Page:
The War Nerd: I.S.I.S. and the Western Media by Gary Brecher for PandoDaily.

Iran-Saudi Deal Is Crucial to Resolve Iraq-Syria Civil War by Bob Dreyfuss for The Nation.

The vicious self-described Islamic State in Iraq and Syria is a menace to unarmed civilians, especially Shiite Muslims and Christians, but does not endanger the Baghdad or Damascus governments or anybody else able and willing to fight back.

What’s needed is for the governments of Iran and Saudi Arabia to give up financing proxy war between Shiite and Sunni Muslims, and unite to suppress their avowed enemies, the Islamic State and Al Qaeda.

Digital identity cards: Estonia takes the plunge by The Economist.

The government of Estonia will provide every citizen from birth a digital identity card that can be used to access government services and to allow verification of their identity over the Internet.  Estonia also will provide digital ID cards, for a fee, to non-citizens who want a reliable means of guaranteeing ID over the Internet.  This could be the start of something important.

There’s nothing the U.S. can do to save Iraq

June 20, 2014

Here’s the lineup of forces in Iraq:


ISIS militia.  Photo credit: Christian Science Monitor

 A  jihadist force known as the Islamic State of Iraq and Syria  is conducting a successful rebellion against the Al-Maliki government in Iraq.

The Al-Maliki government is supported by the United States and the ayatollahs of Iran, and is hated by Sunni Arab Muslims in Iraq.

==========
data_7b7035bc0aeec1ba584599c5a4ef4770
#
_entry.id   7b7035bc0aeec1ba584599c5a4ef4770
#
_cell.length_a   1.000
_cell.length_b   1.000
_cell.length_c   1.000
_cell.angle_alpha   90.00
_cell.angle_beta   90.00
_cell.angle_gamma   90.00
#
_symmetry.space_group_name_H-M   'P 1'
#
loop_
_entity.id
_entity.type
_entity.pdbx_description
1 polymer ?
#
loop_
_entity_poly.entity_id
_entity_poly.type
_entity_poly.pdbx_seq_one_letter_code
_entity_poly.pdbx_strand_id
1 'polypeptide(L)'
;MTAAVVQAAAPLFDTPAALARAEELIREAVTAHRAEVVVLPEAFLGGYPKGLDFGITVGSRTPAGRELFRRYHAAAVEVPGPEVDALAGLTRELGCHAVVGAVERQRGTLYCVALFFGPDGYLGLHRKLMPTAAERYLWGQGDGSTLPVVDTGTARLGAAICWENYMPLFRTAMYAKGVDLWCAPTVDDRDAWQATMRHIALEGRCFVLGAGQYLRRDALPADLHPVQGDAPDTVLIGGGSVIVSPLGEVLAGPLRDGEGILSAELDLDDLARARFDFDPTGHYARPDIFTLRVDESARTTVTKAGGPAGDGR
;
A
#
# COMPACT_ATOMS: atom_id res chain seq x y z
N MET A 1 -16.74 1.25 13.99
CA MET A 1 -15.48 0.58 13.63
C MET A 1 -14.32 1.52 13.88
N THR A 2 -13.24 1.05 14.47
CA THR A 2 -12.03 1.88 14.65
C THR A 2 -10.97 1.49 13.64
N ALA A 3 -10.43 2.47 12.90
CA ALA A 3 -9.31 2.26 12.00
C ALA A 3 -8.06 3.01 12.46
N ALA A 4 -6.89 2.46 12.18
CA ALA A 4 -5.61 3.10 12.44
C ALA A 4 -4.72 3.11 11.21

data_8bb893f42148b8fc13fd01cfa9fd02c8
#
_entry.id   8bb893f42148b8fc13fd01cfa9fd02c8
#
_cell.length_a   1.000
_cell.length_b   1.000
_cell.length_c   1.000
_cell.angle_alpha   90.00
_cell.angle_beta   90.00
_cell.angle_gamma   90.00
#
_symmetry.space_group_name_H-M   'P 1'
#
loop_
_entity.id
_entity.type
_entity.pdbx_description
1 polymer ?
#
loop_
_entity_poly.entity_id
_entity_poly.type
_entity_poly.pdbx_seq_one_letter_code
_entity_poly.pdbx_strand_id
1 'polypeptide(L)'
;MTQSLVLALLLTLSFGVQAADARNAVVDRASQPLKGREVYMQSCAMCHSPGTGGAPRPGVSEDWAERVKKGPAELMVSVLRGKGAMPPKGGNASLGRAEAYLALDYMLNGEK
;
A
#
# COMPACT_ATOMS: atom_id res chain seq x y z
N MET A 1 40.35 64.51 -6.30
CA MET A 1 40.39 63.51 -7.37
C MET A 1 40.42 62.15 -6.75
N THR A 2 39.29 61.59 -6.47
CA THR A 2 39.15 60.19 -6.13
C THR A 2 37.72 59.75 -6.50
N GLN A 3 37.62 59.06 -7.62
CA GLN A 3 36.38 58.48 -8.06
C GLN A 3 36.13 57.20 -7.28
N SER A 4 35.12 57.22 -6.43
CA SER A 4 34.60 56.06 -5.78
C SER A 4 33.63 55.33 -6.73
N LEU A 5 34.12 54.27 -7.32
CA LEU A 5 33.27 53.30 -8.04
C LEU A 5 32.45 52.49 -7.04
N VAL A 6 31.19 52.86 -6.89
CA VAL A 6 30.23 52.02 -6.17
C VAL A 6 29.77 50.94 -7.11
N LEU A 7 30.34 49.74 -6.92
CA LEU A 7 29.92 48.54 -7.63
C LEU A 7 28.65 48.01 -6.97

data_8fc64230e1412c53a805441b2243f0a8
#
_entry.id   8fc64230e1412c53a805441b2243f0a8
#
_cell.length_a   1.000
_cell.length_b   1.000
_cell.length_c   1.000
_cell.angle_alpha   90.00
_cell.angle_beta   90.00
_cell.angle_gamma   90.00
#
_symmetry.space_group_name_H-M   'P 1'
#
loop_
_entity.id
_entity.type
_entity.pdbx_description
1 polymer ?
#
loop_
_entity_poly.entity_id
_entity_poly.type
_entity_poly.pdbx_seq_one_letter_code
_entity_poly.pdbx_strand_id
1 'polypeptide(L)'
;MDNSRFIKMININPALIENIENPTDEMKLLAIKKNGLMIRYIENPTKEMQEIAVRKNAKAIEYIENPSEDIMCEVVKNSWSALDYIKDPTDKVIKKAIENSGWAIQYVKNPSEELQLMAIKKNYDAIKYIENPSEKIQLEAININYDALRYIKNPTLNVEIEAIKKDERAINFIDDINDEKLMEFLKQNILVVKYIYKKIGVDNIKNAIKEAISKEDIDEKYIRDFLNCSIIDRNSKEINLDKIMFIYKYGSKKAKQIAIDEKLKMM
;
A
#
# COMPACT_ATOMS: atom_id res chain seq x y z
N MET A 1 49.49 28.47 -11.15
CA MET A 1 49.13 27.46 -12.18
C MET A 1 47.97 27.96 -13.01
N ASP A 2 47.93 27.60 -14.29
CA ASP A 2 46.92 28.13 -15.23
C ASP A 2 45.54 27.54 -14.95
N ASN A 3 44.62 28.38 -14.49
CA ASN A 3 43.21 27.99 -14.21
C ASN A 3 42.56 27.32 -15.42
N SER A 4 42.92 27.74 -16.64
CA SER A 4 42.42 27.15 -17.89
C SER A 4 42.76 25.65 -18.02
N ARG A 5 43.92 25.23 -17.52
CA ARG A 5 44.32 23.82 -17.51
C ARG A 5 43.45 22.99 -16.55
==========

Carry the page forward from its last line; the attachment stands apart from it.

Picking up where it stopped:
The Islamic State of Iraq and Syria was supported by the United States and the monarchs of Saudi Arabia and Kuwait when it was fighting the government of Syria, and is hated by the ayatollahs of Iran and by Shiite Arab Muslims in Iraq.

So the choices for President Obama are to align with a despised, corrupt (though legally elected) government under the influence of Iran, or to stand aside and do nothing to stand in the way of a murderous jihadist group sympathetic to Al Qaeda.

He either alienates the Shiite Muslims, who are the majority of Arabs in Iraq, or he alienates the Sunni Muslims, who are the majority of Arabs in the world.

And the only means he has to influence the situation are to provide military equipment to one side or the other or to wage war by means of killer drones.  We know how that has worked out.

I sympathize with President Obama in this situation.   He inherited the Iraq conflict, just as President Nixon inherited the Vietnam conflict.   Everything that has happened is a playing out of decisions made during the George W. Bush administration.  Even the timetable for withdrawal of American troops was set during the last days of the Bush administration.

I don’t know what the President thinks he can accomplish at this point, besides “security theater”—creating the impression he is doing something even though the actions are futile.  Whatever he does or doesn’t do, he will be blamed for “losing” Iraq.   Whatever he does or doesn’t do, the poor Iraqi people will suffer.

That’s how it seems to me.  What do you think?


Why America Can Never Win in Iraq by Peter Van Buren for The Dissenter.

Who finances ISIS? by Andreas Becker for Deutsche Welle.   ISIS gets its money from bank robbery, extortion and sale of oil from wells in the regions it controls, but also reportedly from Saudi Arabia and the oil-rich Gulf states.

The Gall of Dick Cheney by Charles M. Blow for The New York Times.  Hat tip to Hal Bauer for this link.

There Are No Good Guys in Iraq by Rod Dreher for The American Conservative.  Well, there are good people in Iraq, as anywhere else, but none of them are in charge of the factions contending for power.

The Guns of Folly by Tom Engelhardt for TomDispatch.

ISIS Iraq Offense: Can the Empire Reassert Control of the Jihadists? by Glen Ford for the Black Agenda Report.